Million Dollar Baby
December 4, 2005
Starring: Clint Eastwood, Hilary Swank, Morgan Freeman, Jay Baruchel, Mike Colter, Lucia Rijker, Brian O'Byrne, Anthony Mackie, Margo Martindale, Riki Lindhome, Benito Martinez, ,
Untalented filmmakers make the mistake of keeping their movies simple with obvious, pedestrian direction. Clint Eastwood is an experienced director who doesn’t need overt, stylistic flourishes to make his point. His movies are the epitome of understatement. Fresh from the critical success of Mystic River (2003), he is back with another minimalist yet thematically dark drama that works its way into your head in a powerful and emotionally affective way.
Frankie Dunn (Eastwood) is a veteran boxing coach who doesn’t “train girls,” as he tells Maggie Fitzgerald (Swank), a young boxer who doggedly pursues him to train her. He is in his twilight years and has just lost his star boxer to a slick manager because he may be afraid of making it to the big time for reasons that are initially unclear. Maggie eventually wears him down with her passion and heart and he begins to grudgingly train her with the understanding that it’s strictly business, but, of course, they gradually begin to bond. She looks up to him as a mentor and surrogate father figure and is able to eventually get past his tough, grizzled exterior.
Eddie “Scrap-Iron” Dupris (Freeman) runs the gym and is friends with Frankie. They make a crusty duo, a bickering old couple that have been through and seen a lot over the years as is evident from the verbal shorthand between them. Like many Eastwood protagonists, Frankie has a checkered backstory, haunted by some past sin that has relegated him to the margins of society. It is never spelled out exactly but there are tantalizing hints of a strained relationship with his daughter that are left up to our imagination.
Clint Eastwood plays his usual grouchy self (although, underneath resides a soft, humanistic streak) with that great, aged, gravelly voice of his and in contrast Morgan Freeman radiates warmth with his kind eyes and inviting smile. The give and take between them is good—it has a natural flow and rhythm that only two experienced actors of their caliber can do.
Hilary Swank essays another white trash role but is able to really get inside her character’s head. At first, Maggie seems like a simple person but she’s not dumb, just inexperienced. Like her character, Swank undergoes an impressive physical transformation in this film: standard practice for actors in boxing movies after Raging Bull (1980) and Ali (2001). She not only looks and convincingly acts the part but is more than up for the dramatic weight of the last third of the movie, proving that Boys Don’t Cry (1999) wasn’t a fluke.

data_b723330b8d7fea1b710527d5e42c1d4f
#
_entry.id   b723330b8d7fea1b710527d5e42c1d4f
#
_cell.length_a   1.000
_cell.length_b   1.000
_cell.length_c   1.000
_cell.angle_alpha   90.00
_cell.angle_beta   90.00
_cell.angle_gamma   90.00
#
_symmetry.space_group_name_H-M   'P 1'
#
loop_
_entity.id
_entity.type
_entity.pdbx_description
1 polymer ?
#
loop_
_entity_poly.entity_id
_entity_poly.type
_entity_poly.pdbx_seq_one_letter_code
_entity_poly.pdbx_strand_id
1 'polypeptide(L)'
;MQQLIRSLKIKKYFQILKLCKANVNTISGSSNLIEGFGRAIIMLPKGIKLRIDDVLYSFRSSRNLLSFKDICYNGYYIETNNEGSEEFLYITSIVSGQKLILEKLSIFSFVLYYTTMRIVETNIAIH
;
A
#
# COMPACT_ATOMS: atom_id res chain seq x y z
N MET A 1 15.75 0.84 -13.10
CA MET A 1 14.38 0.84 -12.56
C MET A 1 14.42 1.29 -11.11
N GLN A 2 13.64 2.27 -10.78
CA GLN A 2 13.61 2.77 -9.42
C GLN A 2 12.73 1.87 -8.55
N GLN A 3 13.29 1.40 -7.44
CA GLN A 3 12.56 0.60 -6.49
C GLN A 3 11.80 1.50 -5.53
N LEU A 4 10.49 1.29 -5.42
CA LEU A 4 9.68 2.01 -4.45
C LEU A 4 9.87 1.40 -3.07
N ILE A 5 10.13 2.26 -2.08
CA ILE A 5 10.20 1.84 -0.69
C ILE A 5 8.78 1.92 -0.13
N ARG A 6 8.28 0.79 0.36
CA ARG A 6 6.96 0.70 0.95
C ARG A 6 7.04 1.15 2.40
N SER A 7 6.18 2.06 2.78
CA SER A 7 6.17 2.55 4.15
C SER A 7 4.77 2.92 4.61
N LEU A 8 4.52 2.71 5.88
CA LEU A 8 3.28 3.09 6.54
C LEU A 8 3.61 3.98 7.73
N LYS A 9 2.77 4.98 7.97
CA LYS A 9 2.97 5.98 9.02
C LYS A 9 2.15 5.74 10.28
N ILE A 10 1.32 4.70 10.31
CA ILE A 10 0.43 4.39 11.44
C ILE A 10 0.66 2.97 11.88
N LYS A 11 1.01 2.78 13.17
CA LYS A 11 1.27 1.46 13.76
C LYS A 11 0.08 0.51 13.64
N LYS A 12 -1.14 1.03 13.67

The colour palette and general look of Million Dollar Baby evokes the classic oil paintings of Edward Hopper with their use of shadow and contrast of light and dark. Like he did in Mystic River, Eastwood uses darkness and shadows effectively. We see Maggie working out by herself in Scrap’s gym after hours in semi-darkness while Frankie watches in the shadows. Tom Stern’s cinematography has a richness and texture that gives the movie a timeless quality.
While filmmakers like Tony Scott and Quentin Tarantino belong to the Wal-Mart school of filmmaking with their obvious, overstated movies, Eastwood is couture—subtle, graceful filmmaking. Million Dollar Baby bucks the current trend that most Hollywood films adhere to by trying desperately to appeal to the largest demographic possible, usually a young one with disposable income. Eastwood isn’t interested in demographics or test screenings.
First and foremost, his movie is about characters and telling a story—a true rarity these days. He takes his time telling the story, letting us get to know the characters and settle into this world full of hard-working people who get by the best that they can with what they have. They aren’t sophisticated people but have a quiet dignity. Million Dollar Baby explores the complex morality of death. It is not an easy matter and Eastwood doesn’t let us off with easy answers. He keeps things honest and there is an authenticity to the way the characters act, feel and speak that avoids the tired cliches that fail most movies.
The first DVD includes a theatrical trailer.
The second DVD begins with a featurette called “Born to Fight,” that examines the characters in the movie. Real life boxer Lucia Rijker who trained Hilary Swank and was one her opponents in the movie talks about the art of boxing, coming off as quite eloquent and passionate about not just the sport but the movie as well.
“The Producers’ Round 15” explores the origins of the movie. Producer Albert S. Ruddy recounts how he convinced F.X. Toole to option his book and get it away from HBO who was also interested in adapting it. We learn that screenwriter Paul Haggis not only wrote the script but was interested in directing with Clint Eastwood only involved in an acting capacity. This is an excellent look at how this project came together.
This brings us to “James Lipton Takes on Three,” that features the host of The Actors Studio interviewing Eastwood, Morgan Freeman and Swank right after they each won an Academy Award for the movie. Lipton is his usual pretentious self as he treats every question that he asks like it was the most important words ever spoken. Thankfully, the three actors cut through all of this as Freeman calls the Oscars a contest while Eastwood is his usual low-key self. They talk about their craft and, in particular, Eastwood’s improvisational nature.
Finally, the last disc contains Eastwood’s elegant and understated score for Million Dollar Baby.